We made numerous turns looking for the address, stopping to ask various people, but no one seemed to know. There were moments that I was afraid because some of the places seemed far from downtown and more so because I had called and sent several messages to Miriam without a response. Finally, a traffic cop was able to tell us where to find it. We continued and had to stop yet again to ask a young lady who called her mother to give us some clues as to what to look for. It was up ahead in front of Woolworth’s, but the sign was small and we would have to pay attention so as not to miss it.

Finally, I saw the sign and we stopped. I got out of the taxi and went up some steps to enter the office under the sign. I saw a woman seated at a desk and knocked. She opened the door. She was wearing a long turquoise skirt and white loose blouse, hippie style like the way Miriam dressed. I asked for Miriam. The woman admitted that she knew Miriam but she didn’t know who I was or what I wanted. I asked her if I could leave my suitcases with her until Miriam finished work.

She said “No, Miriam didn’t tell me anything and she doesn’t work here. She’s much further away. But don’t worry. The good thing is that I know her and you arrived here. How is it you arrived here?”

I replied, “Well, I don’t know. I only asked people and here I am.”

She continued, “Goodness. That’s curious. How fortunate (literally God directed coincidence) that you arrived here.”

She was very nice and we talked a little. She allowed me to leave my suitcases there until 5 pm so I could sightsee along the seawall. When I left her office, I checked my phone and saw that I had messages and missed calls from Miriam. I called her back. She apologized for not giving me the address and remarked how amazing it was that I found one of her friends seemingly at random.


Mi viaje de tortugas marinas a San Pancho

Bueno para empezar, si no fuera por C. no me habría animado siquiera a hacer un viaje yo sola. Ella ha estado motivándome por 2 años a realizar algo de las muchas cosas que he querido hacer y de las que le he contado. Gracias C. por tus ánimos y la paciencia conmigo.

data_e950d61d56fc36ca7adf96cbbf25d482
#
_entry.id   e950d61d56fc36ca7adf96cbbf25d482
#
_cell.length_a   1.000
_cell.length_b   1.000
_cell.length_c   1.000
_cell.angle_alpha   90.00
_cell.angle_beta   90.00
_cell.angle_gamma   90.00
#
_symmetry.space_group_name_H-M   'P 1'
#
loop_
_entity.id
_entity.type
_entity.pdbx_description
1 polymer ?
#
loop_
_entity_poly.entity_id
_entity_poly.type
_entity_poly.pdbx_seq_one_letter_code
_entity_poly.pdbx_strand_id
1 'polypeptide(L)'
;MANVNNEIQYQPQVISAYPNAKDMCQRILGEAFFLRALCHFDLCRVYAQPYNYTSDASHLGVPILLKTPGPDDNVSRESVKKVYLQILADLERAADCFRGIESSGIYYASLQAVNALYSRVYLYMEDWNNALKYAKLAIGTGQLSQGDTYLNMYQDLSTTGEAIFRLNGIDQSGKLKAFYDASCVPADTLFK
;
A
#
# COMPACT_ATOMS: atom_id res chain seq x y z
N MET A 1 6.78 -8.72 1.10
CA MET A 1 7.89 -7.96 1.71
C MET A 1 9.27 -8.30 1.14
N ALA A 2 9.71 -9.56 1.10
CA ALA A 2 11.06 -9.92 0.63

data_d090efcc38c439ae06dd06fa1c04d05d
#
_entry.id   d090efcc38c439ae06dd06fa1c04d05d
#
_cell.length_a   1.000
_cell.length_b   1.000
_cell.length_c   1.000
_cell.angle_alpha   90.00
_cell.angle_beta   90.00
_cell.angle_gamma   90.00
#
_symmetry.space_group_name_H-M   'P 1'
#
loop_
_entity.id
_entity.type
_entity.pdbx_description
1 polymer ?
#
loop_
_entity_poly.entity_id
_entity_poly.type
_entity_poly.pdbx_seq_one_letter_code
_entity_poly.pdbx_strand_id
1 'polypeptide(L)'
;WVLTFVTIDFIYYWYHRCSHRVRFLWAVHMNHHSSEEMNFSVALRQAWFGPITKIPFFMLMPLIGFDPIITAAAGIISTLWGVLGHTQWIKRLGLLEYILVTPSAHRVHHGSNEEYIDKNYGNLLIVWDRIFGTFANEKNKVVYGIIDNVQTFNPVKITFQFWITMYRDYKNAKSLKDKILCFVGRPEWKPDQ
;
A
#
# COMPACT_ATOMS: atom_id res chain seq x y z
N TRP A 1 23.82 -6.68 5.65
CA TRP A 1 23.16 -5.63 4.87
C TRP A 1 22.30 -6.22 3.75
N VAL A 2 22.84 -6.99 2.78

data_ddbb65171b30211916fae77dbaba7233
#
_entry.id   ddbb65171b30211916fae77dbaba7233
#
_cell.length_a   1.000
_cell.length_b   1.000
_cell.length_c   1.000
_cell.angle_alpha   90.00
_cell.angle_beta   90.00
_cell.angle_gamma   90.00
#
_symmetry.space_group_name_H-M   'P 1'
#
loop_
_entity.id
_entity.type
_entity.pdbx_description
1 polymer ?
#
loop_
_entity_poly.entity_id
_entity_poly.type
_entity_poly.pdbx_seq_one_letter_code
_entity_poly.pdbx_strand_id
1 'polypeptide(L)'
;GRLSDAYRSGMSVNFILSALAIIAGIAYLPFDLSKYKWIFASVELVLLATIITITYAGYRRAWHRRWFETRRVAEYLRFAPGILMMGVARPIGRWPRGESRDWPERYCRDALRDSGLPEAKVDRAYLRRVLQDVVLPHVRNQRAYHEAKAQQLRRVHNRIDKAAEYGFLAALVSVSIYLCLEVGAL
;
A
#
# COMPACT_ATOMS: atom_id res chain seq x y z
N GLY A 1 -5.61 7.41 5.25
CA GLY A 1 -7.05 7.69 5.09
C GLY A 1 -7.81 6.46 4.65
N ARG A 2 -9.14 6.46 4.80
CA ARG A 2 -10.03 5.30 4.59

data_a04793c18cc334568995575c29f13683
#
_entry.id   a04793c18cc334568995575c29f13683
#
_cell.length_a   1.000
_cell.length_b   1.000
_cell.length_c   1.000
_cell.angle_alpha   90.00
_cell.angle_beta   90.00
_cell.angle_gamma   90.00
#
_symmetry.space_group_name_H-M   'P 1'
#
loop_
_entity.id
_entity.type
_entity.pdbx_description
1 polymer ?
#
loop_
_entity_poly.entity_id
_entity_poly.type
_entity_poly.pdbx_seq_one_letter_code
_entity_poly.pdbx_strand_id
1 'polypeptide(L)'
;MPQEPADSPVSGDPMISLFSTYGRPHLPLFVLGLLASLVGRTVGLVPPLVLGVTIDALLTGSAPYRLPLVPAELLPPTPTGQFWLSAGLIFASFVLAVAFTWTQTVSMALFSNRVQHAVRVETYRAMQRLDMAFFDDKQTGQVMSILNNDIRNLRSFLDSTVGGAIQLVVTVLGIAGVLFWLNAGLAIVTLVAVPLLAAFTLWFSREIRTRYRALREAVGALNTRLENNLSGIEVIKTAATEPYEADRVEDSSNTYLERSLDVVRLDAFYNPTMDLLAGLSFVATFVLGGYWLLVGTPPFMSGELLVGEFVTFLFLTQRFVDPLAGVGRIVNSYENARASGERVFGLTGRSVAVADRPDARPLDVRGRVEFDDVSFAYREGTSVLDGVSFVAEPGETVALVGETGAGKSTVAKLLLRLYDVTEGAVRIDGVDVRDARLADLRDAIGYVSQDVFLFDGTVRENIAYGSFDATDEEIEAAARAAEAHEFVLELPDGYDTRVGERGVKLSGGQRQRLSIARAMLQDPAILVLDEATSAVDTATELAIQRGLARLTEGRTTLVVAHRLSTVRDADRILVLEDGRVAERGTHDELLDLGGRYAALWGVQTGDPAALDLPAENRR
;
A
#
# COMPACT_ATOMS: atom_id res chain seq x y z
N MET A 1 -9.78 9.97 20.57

Bueno, para empezar fue muy pesado lidiar con mi familia sobre realizar este viaje yo sola, por los miedos que tienen sobre la inseguridad del país y de que siempre se saturan la cabeza viendo noticias de la televisión acerca de violaciones, trata de mujeres en otros estados y por la razón de que no confían mucho en mi por ser despistada, así que ya se imaginarán el show que se armó.

Ahora, desde que entré al Autobús de Moroleón a Morelia, ya sentía los nervios de la emoción de que aún no creía que estaba por fin realizando un viaje yo sola. Al estar ya en la central de Morelia para ir directo a Puerto Vallarta y al entrar  al autobús listo para caminar, sentí nostalgia y una pequeña lagrimita corrió por mi mejilla al ver alejarse el autobús de la central y ver a mi papá a lo lejos.  Pero esa sensación desapareció una vez que salimos de la central y cambió a un estado de euforia y felicidad. Me sentía tan libre estar sentada en el sillón viendo pasar las calles de Morelia; alejarnos de ella y viendo cómo cambiaban los paisajes conforme avanzaba el autobús. Antes de subir al autobús guardé música que me inspira y creé un álbum llamado “Aventura” para escucharla precisamente en ese momento y eso hice, tomé mis audífonos y le di play a mi lista para sentirme aún más plena.

Entre las canciones que escuché fueron: Owl city-To the Sky y Galaxies, Justin Timberlake-Can´t stop the feeling!, Coldplay- A sky full of stars, New Radicals- You only get what you give, Elo- All over the world, Smooth Gravity- Best day of my life (Lounge tribute) entre otros que si quieren les dejo la lista para que las escuchen igual y se motivan para crear su propia lista también.

Después de eso, dormí tan tranquila y en paz como nunca antes.  Al llegar a Guadalajara para hacer la parada para quienes tenía que llegar a ese destino; mi compañera se transformó en compañero, un joven adulto, delgado y enfermo por su apariencia y la cantidad de medicinas que cargaba en su pequeña hielera y el bastón en su mano. No me daba mucha confianza por el vocabulario que usaba al hablar por teléfono. Incluso guarde a la mano la navaja que llevaba conmigo por si acaso. Jeje. Ya no pude dormir, pero ya estábamos llegando cuando desperté de mi media siesta.